David Rotman, who wrote this issue’s cover story (“Can Technology Save the Economy?”), interviewed some of the world’s leading experts on innovation and economic growth to learn how technology investments in this year’s stimulus bill might affect the economy. “Economists generally agree that innovation is in fact the leading factor in creating a wealthy nation,” says Rotman. “But I found a huge amount of disagreement on whether the stimulus spending on technology is a great way to help the economy and lay the foundation for future growth or a wrong-headed conflation of fiscal and technology policies. I don’t know which position is correct, but I was left with a couple of conclusions. The increase in federal funding for technology and R&D was long overdue. And it is now up to the nation’s engineers, scientists, entrepreneurs, and venture capitalists to make sure the money is well spent.” Rotman is the editor of Technology Review.
David Deamer has written an essay that is part detective story–recounting his efforts to figure out how life on Earth began–and part thriller: a look at what might be possible if the origins of life were better understood (“First Life and Next Life”). “My research interest is about how cellular life arose on Earth nearly four billion years ago,” says Deamer. “I particularly focus on the self-assembly processes that produce protocells, which have some of the properties of life. As a reality check on my laboratory findings, I’ve traveled to volcanic sites in Russia, Hawaii, Iceland, and northern California, where I test whether the self-assembly processes that are studied in the laboratory can also work under conditions similar to the prebiotic environment on a hot, early Earth.” Deamer, who spent his childhood exploring caves in Kentucky, is a research professor in the Department of Biomolecular Engineering and the Department of Chemistry and Biochemistry at the University of California, Santa Cruz.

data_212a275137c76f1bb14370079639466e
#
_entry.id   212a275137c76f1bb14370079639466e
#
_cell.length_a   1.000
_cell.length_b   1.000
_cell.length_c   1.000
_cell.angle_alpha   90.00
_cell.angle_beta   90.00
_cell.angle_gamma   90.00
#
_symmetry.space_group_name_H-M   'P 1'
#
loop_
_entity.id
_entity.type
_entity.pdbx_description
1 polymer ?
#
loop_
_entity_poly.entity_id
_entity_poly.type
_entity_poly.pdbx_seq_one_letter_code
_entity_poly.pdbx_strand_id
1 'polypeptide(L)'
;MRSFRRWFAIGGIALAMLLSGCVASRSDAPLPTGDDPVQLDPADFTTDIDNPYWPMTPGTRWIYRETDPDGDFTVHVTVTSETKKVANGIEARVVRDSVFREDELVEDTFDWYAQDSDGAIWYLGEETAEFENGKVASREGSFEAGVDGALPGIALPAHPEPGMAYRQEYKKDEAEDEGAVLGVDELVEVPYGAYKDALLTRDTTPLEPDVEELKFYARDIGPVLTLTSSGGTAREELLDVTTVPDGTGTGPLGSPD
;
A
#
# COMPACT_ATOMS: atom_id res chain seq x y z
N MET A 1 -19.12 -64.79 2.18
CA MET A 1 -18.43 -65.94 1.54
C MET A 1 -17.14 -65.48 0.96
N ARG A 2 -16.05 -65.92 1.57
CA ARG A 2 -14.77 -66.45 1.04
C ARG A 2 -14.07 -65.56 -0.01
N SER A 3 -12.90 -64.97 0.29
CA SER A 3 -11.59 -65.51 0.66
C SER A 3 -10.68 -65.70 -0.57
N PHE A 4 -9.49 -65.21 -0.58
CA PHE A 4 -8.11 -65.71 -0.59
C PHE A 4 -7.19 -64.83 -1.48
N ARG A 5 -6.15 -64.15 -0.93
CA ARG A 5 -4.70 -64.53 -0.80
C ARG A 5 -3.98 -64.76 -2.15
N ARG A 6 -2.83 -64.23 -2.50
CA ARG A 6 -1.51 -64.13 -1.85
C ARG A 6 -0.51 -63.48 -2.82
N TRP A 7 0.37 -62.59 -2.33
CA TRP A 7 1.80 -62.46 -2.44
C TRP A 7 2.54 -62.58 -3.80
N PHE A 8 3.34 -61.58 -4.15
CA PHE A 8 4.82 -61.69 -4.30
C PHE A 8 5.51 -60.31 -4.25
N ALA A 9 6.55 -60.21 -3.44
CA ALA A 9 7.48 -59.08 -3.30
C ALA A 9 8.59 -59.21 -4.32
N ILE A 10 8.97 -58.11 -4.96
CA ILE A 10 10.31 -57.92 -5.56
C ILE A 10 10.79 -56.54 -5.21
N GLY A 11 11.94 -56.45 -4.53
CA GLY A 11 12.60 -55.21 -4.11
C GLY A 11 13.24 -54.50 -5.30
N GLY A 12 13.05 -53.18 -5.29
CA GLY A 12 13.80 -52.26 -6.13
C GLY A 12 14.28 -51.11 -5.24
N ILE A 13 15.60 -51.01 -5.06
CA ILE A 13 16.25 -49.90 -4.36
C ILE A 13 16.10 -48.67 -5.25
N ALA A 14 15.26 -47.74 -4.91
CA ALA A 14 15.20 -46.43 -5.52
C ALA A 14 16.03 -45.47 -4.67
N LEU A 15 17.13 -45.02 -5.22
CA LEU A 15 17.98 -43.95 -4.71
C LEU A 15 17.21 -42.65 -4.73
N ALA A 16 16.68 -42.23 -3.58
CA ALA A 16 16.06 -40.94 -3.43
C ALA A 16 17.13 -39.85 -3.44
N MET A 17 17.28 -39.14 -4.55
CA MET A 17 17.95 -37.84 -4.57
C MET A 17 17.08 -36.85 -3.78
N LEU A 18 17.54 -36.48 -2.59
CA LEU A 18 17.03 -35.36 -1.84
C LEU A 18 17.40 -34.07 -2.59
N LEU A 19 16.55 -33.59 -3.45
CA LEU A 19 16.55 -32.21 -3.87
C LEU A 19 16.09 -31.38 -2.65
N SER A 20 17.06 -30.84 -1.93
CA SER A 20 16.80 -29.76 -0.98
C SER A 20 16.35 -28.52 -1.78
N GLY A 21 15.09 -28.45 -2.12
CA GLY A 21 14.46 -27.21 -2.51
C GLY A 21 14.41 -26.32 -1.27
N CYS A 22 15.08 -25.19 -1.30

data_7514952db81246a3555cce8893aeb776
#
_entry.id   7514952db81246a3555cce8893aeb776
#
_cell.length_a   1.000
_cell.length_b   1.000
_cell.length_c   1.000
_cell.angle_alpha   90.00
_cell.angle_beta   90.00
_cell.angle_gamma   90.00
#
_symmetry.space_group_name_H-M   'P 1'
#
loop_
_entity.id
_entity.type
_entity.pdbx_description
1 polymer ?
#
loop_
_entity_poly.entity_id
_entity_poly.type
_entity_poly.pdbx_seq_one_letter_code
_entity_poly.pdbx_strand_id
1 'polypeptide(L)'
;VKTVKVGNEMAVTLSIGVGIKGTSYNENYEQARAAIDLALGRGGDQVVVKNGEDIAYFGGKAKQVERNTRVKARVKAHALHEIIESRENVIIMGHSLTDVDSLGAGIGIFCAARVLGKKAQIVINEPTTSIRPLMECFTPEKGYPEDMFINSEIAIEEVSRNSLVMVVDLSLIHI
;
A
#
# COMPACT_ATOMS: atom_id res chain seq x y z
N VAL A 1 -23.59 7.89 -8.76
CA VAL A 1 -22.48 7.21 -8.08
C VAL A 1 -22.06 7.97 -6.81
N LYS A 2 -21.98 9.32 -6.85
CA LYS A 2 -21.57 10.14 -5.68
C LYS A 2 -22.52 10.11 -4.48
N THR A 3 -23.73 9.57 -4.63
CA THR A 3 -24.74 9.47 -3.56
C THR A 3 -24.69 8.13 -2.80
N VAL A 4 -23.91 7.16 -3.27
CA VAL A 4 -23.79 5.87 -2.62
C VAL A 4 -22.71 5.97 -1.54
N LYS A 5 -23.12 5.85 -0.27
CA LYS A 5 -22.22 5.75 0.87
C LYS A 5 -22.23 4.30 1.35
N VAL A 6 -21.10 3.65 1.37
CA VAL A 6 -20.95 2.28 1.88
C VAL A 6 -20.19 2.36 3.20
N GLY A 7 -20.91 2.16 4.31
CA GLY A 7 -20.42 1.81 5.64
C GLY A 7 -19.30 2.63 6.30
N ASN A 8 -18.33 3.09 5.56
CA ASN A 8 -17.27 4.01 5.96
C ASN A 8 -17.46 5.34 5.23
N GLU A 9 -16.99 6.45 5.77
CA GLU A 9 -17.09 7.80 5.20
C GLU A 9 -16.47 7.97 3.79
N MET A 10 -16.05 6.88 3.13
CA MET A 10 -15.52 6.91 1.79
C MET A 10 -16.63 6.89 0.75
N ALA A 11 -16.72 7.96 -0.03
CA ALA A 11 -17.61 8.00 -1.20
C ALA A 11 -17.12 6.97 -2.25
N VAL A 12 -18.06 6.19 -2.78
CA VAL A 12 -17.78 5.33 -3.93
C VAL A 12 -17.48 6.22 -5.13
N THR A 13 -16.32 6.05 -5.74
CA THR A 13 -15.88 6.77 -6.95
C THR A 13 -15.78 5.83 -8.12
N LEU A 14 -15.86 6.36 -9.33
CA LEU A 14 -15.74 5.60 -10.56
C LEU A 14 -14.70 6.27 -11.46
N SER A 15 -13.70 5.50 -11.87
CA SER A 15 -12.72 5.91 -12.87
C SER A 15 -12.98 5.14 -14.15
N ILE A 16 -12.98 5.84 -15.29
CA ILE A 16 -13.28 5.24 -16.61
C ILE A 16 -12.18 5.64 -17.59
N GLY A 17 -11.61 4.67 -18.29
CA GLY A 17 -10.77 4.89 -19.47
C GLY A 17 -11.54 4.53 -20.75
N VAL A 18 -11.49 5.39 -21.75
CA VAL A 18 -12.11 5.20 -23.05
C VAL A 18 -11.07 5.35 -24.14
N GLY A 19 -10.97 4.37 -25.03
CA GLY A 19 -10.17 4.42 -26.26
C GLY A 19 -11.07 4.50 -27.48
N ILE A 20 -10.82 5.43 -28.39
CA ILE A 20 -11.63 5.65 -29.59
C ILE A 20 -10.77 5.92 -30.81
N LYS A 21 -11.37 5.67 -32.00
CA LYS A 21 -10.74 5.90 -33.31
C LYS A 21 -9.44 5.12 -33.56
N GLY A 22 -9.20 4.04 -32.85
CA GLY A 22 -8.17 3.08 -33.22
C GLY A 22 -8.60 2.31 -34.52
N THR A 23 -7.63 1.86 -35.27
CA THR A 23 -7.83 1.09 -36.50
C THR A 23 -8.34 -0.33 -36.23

Michael Rosenwald reviews a new procedure that enables remarkably nimble use of a prosthetic by rewiring arm nerves into chest muscles (“A Lifelike Prosthetic Arm”). “Growing up, I always obsessed about my left arm–my throwing arm,” says Rosenwald. “I dreamed that that arm would lead to a career as a major-league baseball player. I iced my arm. Used Bengay. Heating pads. I wore a jacket to keep it warm even in the summer. But I never became a major-leaguer and pretty much stopped thinking about my arm until I learned about Todd Kuiken’s research. When I saw video of amputees using their prostheses to cook dinner or just put on a belt, I was tremendously moved, and I felt lucky to have two working arms, even if they couldn’t get me a pro-baseball career. It was also an example of the kind of technology I find most fascinating to write about: leaps of ingenuity or discoveries that change lives dramatically.” Rosenwald, who is based in Washington, DC, has written about the world’s most famous bird-flu hunter, a psychiatrist who believes that cats cause schizophrenia, and a doctor trying to regrow body parts with pig bladders. His work has appeared in Esquire, the New Yorker, Popular Science, and Smithsonian. He is a staff writer at the Washington Post.
Gérard DuBois illustrated a feature by Emily Singer, TR’s senior editor for biomedicine, on how a pill could dim the emotional distress of our worst memories (“Manipulating Memory”). DuBois, who lives in Montreal, is working on two books of illustration, preparing for an exhibition in Paris, and illustrating a regular column in Time magazine. He has received numerous awards for his work, including two gold medals from the Society of Illustrators.
Geoffrey Hinton tells us why he’s now scared of the tech he helped build
“I have suddenly switched my views on whether these things are going to be more intelligent than us.”
ChatGPT is going to change education, not destroy it
The narrative around cheating students doesn’t tell the whole story. Meet the teachers who think generative AI could actually make learning better.
Meet the people who use Notion to plan their whole lives
The workplace tool’s appeal extends far beyond organizing work projects. Many users find it’s just as useful for managing their free time.
Learning to code isn’t enough
Historically, learn-to-code efforts have provided opportunities for the few, but new efforts are aiming to be inclusive.
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